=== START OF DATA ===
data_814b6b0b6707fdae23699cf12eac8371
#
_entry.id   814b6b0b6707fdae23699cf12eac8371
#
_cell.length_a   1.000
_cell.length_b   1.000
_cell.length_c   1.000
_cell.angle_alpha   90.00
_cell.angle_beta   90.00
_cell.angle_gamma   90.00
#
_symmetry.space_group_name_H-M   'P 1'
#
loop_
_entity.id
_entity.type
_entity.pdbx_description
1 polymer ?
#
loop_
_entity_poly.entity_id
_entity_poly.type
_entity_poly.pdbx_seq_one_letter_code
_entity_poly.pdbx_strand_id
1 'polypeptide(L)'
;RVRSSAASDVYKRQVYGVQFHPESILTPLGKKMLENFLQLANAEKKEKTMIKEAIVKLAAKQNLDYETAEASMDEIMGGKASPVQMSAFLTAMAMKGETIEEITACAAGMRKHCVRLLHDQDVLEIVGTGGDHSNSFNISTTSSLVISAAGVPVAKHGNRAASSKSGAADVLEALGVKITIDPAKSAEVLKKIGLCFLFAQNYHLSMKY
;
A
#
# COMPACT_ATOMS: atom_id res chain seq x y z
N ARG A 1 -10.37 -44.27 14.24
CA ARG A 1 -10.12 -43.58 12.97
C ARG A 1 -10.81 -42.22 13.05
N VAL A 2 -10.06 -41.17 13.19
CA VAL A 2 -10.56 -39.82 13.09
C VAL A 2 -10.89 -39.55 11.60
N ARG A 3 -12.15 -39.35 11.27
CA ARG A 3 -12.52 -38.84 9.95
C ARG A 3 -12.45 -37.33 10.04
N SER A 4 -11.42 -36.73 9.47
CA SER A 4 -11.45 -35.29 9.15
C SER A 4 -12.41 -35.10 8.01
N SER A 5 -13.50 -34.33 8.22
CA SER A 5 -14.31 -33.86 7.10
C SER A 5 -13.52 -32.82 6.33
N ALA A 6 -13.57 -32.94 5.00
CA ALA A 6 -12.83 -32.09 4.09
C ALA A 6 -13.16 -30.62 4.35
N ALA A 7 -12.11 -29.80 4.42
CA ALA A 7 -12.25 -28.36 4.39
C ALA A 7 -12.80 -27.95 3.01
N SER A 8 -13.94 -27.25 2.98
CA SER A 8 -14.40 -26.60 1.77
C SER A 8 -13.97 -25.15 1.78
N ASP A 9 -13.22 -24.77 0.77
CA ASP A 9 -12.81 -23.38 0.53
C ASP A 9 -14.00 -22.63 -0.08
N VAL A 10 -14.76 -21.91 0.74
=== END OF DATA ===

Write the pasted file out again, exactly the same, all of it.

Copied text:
data_814b6b0b6707fdae23699cf12eac8371
#
_entry.id   814b6b0b6707fdae23699cf12eac8371
#
_cell.length_a   1.000
_cell.length_b   1.000
_cell.length_c   1.000
_cell.angle_alpha   90.00
_cell.angle_beta   90.00
_cell.angle_gamma   90.00
#
_symmetry.space_group_name_H-M   'P 1'
#
loop_
_entity.id
_entity.type
_entity.pdbx_description
1 polymer ?
#
loop_
_entity_poly.entity_id
_entity_poly.type
_entity_poly.pdbx_seq_one_letter_code
_entity_poly.pdbx_strand_id
1 'polypeptide(L)'
;RVRSSAASDVYKRQVYGVQFHPESILTPLGKKMLENFLQLANAEKKEKTMIKEAIVKLAAKQNLDYETAEASMDEIMGGKASPVQMSAFLTAMAMKGETIEEITACAAGMRKHCVRLLHDQDVLEIVGTGGDHSNSFNISTTSSLVISAAGVPVAKHGNRAASSKSGAADVLEALGVKITIDPAKSAEVLKKIGLCFLFAQNYHLSMKY
;
A
#
# COMPACT_ATOMS: atom_id res chain seq x y z
N ARG A 1 -10.37 -44.27 14.24
CA ARG A 1 -10.12 -43.58 12.97
C ARG A 1 -10.81 -42.22 13.05
N VAL A 2 -10.06 -41.17 13.19
CA VAL A 2 -10.56 -39.82 13.09
C VAL A 2 -10.89 -39.55 11.60
N ARG A 3 -12.15 -39.35 11.27
CA ARG A 3 -12.52 -38.84 9.95
C ARG A 3 -12.45 -37.33 10.04
N SER A 4 -11.42 -36.73 9.47
CA SER A 4 -11.45 -35.29 9.15
C SER A 4 -12.41 -35.10 8.01
N SER A 5 -13.50 -34.33 8.22
CA SER A 5 -14.31 -33.86 7.10
C SER A 5 -13.52 -32.82 6.33
N ALA A 6 -13.57 -32.94 5.00
CA ALA A 6 -12.83 -32.09 4.09
C ALA A 6 -13.16 -30.62 4.35
N ALA A 7 -12.11 -29.80 4.42
CA ALA A 7 -12.25 -28.36 4.39
C ALA A 7 -12.80 -27.95 3.01
N SER A 8 -13.94 -27.25 2.98
CA SER A 8 -14.40 -26.60 1.77
C SER A 8 -13.97 -25.15 1.78
N ASP A 9 -13.22 -24.77 0.77
CA ASP A 9 -12.81 -23.38 0.53
C ASP A 9 -14.00 -22.63 -0.08
N VAL A 10 -14.76 -21.91 0.74